After weeks of progress, Covid-19 cases are rising rapidly in states across the country. In Texas, the seven-day moving average was 9,789 new daily cases on Monday, according to a CNN analysis of Johns Hopkins University data. That’s way up from July 1, when the seven-day moving average of new daily cases was about 1,500.
Austin is also feeling the surge. The city’s Covid-19 dashboard showed a seven-day moving average of about 365 new daily cases on Monday, up from about 34 on July 1. Hospitalizations are also up, with a seven-day average of 346 patients reported over the prior week as of Monday, compared to 57 patients at the beginning of July.
“This Delta variant has really caused an alarming increase in the number of cases,” Walkes told CNN. “We’ve gone from 30 cases a day to almost 400 cases a day in a matter of almost two-and-a-half, three weeks.”
“That’s because we have still a lot of people who are unvaccinated,” she said.
Nearly everyone in the city’s hospitals aren’t vaccinated, Adler told CNN.
“Almost everyone in our ICUs are people who are not vaccinated. We have no one on ventilators in our city that are vaccinated,” he said. “This is an epidemic among the unvaccinated.”
Last week, the city moved to Stage 4 out of 5 of its risk-based guidelines, recommending that partially or unvaccinated people avoid private gatherings, dining, travel and shopping unless it’s absolutely essential. And everyone – vaccinated or not – is advised to wear a mask.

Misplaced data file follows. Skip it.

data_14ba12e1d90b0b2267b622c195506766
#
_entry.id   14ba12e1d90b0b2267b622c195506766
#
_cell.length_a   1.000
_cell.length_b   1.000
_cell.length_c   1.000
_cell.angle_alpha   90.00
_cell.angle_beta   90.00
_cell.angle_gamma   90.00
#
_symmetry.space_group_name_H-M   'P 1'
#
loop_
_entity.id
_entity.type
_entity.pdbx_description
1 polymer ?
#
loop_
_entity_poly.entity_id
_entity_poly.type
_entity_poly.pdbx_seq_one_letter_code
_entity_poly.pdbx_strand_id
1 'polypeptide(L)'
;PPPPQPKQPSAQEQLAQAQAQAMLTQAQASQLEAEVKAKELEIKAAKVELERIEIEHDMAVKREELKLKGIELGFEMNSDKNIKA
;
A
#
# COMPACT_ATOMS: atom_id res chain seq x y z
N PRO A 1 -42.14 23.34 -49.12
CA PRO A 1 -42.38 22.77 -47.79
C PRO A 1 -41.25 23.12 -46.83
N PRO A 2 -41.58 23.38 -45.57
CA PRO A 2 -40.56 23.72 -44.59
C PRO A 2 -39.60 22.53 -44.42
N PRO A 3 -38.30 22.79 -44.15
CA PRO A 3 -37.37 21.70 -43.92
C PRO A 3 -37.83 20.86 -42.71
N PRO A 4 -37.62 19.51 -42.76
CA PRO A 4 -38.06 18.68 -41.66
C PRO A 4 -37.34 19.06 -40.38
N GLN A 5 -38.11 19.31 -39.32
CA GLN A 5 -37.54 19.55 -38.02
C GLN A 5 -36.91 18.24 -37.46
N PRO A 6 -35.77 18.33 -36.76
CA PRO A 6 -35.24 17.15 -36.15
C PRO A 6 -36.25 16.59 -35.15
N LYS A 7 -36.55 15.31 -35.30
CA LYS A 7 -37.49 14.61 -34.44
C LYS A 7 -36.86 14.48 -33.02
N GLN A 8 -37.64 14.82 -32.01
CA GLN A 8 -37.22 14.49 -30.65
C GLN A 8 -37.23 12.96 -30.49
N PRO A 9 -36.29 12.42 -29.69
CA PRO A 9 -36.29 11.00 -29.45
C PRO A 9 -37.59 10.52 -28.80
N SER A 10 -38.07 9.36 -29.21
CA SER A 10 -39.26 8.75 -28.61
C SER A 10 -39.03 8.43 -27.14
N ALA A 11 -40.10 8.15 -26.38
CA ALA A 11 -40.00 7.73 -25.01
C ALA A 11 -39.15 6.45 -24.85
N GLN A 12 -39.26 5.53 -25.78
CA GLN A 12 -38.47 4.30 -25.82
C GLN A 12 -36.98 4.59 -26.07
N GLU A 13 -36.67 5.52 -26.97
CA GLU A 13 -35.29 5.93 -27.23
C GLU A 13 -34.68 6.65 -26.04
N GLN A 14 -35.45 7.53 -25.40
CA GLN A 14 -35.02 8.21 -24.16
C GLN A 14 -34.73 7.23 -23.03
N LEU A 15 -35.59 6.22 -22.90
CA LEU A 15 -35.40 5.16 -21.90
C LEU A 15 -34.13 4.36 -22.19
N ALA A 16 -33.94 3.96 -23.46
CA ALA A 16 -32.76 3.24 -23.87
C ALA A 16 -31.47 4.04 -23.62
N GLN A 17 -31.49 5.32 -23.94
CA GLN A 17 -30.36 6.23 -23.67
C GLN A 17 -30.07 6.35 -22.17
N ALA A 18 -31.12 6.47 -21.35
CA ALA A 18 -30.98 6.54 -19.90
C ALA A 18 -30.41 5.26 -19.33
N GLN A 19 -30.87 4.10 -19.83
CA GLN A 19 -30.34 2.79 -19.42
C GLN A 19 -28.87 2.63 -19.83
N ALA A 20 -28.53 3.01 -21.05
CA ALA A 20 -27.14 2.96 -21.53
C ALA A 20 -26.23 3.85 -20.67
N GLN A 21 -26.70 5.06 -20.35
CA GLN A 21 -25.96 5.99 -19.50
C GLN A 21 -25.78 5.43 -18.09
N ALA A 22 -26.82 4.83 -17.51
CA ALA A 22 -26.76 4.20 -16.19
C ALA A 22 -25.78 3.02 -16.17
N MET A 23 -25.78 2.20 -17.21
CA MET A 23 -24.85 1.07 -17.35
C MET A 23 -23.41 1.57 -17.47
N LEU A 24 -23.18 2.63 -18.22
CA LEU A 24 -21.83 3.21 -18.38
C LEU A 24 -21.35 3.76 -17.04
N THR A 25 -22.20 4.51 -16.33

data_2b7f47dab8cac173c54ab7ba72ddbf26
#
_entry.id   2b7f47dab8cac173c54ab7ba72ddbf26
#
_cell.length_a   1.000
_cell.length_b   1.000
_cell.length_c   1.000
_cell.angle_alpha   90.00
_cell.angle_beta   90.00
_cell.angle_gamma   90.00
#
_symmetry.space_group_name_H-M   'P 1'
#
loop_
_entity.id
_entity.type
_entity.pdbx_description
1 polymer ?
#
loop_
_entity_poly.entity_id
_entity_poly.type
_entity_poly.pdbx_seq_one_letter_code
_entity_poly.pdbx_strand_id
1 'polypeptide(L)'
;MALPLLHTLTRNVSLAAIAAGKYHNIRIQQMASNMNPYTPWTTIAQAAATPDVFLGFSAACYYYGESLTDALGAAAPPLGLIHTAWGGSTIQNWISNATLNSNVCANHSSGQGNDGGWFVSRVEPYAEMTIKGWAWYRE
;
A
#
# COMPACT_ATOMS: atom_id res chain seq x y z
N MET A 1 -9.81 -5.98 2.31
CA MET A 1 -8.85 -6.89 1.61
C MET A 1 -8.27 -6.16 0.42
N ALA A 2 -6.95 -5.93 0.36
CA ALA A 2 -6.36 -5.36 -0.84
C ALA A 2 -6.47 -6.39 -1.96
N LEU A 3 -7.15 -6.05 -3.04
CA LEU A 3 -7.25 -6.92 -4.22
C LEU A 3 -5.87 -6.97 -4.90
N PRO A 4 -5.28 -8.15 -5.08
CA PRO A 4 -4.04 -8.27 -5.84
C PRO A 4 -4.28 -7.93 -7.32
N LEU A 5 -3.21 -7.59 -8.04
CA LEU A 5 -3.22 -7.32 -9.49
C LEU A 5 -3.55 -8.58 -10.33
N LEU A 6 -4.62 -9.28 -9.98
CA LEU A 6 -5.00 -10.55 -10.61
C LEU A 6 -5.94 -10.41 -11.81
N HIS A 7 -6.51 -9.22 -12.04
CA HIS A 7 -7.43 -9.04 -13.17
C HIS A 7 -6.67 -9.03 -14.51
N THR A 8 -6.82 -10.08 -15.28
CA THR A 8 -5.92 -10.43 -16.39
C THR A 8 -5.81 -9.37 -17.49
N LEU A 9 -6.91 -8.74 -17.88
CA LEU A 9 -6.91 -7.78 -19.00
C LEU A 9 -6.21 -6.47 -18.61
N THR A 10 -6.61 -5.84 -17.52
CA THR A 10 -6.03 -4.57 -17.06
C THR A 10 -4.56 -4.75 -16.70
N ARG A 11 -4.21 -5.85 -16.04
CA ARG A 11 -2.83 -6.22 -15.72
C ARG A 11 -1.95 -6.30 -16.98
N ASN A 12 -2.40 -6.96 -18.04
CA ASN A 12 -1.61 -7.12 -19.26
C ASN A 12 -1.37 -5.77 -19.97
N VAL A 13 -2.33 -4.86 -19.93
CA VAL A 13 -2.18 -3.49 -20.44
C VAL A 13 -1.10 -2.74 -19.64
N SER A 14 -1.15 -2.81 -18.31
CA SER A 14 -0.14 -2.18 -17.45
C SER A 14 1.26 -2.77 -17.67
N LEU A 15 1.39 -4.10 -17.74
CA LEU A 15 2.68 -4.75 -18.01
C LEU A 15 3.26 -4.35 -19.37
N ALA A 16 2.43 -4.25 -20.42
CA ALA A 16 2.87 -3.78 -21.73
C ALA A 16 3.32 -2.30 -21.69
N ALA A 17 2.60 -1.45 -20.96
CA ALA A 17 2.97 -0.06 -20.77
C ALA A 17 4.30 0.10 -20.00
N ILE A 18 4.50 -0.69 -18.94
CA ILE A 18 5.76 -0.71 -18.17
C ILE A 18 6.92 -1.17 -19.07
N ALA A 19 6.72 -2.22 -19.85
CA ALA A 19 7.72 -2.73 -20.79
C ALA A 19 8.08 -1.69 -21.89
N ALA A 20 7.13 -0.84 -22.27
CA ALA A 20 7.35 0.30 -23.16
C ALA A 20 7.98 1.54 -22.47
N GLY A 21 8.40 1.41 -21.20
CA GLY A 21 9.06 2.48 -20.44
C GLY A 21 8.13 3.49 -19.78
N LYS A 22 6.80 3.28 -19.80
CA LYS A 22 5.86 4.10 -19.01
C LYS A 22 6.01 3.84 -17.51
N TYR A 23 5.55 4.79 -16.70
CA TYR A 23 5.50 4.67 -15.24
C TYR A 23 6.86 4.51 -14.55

Meantime, Gov. Greg Abbott has said he will not impose a statewide mask mandate and has previously banned local government entities from requiring vaccines.
Texans know “what the standards are, what practices they want to adopt to help protect themselves,” he told CNN affiliate KPRC last week. “This is time for individual responsibility.”
But on the front lines, Adler said, that sort of messaging is “making it harder for us to get the behaviors we want, when our governor is not ready to actually join in a way that sends an unambiguous message to the community about the need to get vaccinated and about the ability and importance for people to wear masks while infection levels are real high.”
Targeting the ‘movable middle’
Still, Austin officials and the governor agree that vaccines are effective against the virus.
Health officials are focused now on what Walkes describes as the “movable middle” – people who are looking for more information or need their concerns to be addressed on a one-on-one basis.
So-called strike teams are mobilizing in communities to find these individuals where they live, work and play, Walkes says.
But that means there’s more manpower being spent to vaccinate fewer people. And officials also have to fight misinformation, convincing people the vaccines are safe and effective, she says.
“Every person that we can vaccinate is another person that’s not going to be sick,” she said. “The vaccines work to prevent severe illness, hospitalization and death.”
The efforts Austin has made to increase vaccinations is a pattern playing out across the state.
The Texas Department of State Health Services will award $10 million to local organizations promoting vaccines, like educational agencies, faith-based organizations, community coalitions and nonprofits, it has announced.
There has been some success in Austin, Walkes says, describing a “slight uptick” in people coming out to get vaccinated, especially when it comes to kids like Camila.
“Particularly, we’re seeing parents bringing kids out to get vaccinated,” Walkes said, “because we’re weeks away from reopening school, and we want to do what we can to keep our kids safe.”
Correction: A previous version of this story used the incorrect spelling for the nonprofit Emancipet.